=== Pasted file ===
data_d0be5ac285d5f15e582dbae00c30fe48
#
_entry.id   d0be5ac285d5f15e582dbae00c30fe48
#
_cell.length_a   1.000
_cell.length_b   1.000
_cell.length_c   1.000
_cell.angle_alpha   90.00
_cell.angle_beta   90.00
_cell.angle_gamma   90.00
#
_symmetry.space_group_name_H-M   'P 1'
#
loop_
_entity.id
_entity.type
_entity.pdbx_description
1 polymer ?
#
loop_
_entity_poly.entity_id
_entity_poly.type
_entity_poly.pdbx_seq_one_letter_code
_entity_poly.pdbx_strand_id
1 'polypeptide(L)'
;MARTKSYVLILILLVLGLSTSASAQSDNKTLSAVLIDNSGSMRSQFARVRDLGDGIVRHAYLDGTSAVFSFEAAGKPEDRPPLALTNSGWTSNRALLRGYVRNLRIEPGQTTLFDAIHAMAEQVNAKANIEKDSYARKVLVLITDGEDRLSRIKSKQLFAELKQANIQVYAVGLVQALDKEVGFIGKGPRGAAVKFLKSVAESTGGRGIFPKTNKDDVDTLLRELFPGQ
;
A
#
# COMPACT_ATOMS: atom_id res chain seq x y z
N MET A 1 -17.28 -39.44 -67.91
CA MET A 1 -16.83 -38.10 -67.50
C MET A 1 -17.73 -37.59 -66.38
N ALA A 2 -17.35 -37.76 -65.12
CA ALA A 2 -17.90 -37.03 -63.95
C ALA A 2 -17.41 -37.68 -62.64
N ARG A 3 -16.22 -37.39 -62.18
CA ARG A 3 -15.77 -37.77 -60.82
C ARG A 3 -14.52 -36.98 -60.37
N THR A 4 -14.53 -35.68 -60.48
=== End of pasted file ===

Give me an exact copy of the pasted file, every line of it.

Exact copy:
data_d0be5ac285d5f15e582dbae00c30fe48
#
_entry.id   d0be5ac285d5f15e582dbae00c30fe48
#
_cell.length_a   1.000
_cell.length_b   1.000
_cell.length_c   1.000
_cell.angle_alpha   90.00
_cell.angle_beta   90.00
_cell.angle_gamma   90.00
#
_symmetry.space_group_name_H-M   'P 1'
#
loop_
_entity.id
_entity.type
_entity.pdbx_description
1 polymer ?
#
loop_
_entity_poly.entity_id
_entity_poly.type
_entity_poly.pdbx_seq_one_letter_code
_entity_poly.pdbx_strand_id
1 'polypeptide(L)'
;MARTKSYVLILILLVLGLSTSASAQSDNKTLSAVLIDNSGSMRSQFARVRDLGDGIVRHAYLDGTSAVFSFEAAGKPEDRPPLALTNSGWTSNRALLRGYVRNLRIEPGQTTLFDAIHAMAEQVNAKANIEKDSYARKVLVLITDGEDRLSRIKSKQLFAELKQANIQVYAVGLVQALDKEVGFIGKGPRGAAVKFLKSVAESTGGRGIFPKTNKDDVDTLLRELFPGQ
;
A
#
# COMPACT_ATOMS: atom_id res chain seq x y z
N MET A 1 -17.28 -39.44 -67.91
CA MET A 1 -16.83 -38.10 -67.50
C MET A 1 -17.73 -37.59 -66.38
N ALA A 2 -17.35 -37.76 -65.12
CA ALA A 2 -17.90 -37.03 -63.95
C ALA A 2 -17.41 -37.68 -62.64
N ARG A 3 -16.22 -37.39 -62.18
CA ARG A 3 -15.77 -37.77 -60.82
C ARG A 3 -14.52 -36.98 -60.37
N THR A 4 -14.53 -35.68 -60.48